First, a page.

Question

Nov 2020
3
0
Bloemfontein South Africa
Hi I am 20 years old and I suffer from acute anxiety disorder and OCD.
I have a question...
I really love masks, I really do. Bane's mask, deathstroke's mask, the joker's mask, I own a call of duty ghosts balaclava (which I wear all day at home) etc...
I was wondering what psychology says about a mentally ill person that really loves masks and whether there is any correlation?
I just feel more comfortable when I am wearing a mask and just feel more like myself.
 
Mar 2020
235
19
US
I'm a patient. You're probably not going to get a therapist here. I'm one of the only guys that posts back as far as I can tell...

I never had a mask obsession, but what masks mean to me is that a person is mysteriously without an identity.

I played medieval strategy games and the characters with masks are always getting more respect from me cause they appear to be "godlike" in a way.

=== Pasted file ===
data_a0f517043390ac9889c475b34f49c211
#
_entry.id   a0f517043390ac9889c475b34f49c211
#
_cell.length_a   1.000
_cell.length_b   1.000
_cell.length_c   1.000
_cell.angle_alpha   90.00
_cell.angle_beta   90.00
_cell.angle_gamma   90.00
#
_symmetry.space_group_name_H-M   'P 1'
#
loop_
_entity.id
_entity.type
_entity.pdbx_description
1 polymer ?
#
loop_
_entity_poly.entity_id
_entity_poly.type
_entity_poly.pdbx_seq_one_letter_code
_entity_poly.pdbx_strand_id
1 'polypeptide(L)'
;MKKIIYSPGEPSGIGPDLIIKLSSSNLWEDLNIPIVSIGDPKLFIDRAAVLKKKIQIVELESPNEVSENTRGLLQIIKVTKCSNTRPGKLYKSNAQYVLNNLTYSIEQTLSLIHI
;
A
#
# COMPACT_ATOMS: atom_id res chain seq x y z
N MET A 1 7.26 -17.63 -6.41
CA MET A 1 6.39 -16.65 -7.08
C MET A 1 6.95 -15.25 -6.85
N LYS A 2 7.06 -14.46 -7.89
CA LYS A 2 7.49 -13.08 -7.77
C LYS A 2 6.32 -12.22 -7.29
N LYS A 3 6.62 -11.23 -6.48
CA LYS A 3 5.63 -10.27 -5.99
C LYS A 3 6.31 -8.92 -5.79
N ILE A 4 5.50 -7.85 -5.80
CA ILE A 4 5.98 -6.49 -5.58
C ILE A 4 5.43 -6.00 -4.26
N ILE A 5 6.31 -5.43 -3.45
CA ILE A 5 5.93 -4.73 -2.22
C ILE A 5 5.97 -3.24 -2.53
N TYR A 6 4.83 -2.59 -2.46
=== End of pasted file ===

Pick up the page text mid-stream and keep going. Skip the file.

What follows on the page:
Without a face, a person is less capable of being judged, and guessed. That adds to a control ability for him to be unpredictable, which demands respect.

As far as baklava, that's more of a uniform type mask, and it doesn't cover the eyes, so the eyes do all the talking. Typically when you get a bunch of guys wearing baklava, they're eyes assume a uniform look.

Banes mask is a mouth, nose only mask. And it's iconic of one man, ad a breathing apparatus. The fact that it is a breathing apparatus means although he's a perfect fit guy, he's got a contrasting very serious handicap, which would be possible in reality. It expands on the fantasy, which is pleasurable to fantasize.

My favorite mask was the leper king in kingdom of heaven with orlando bloom. The full face solid silver make wax perfect to me. He looked like a ghost who couldn't be seen, read, or killed. These masks made of solid precious metal also reflected " watch me waste money on a decoration to cover my face" imagine how much precious metal went into that mask.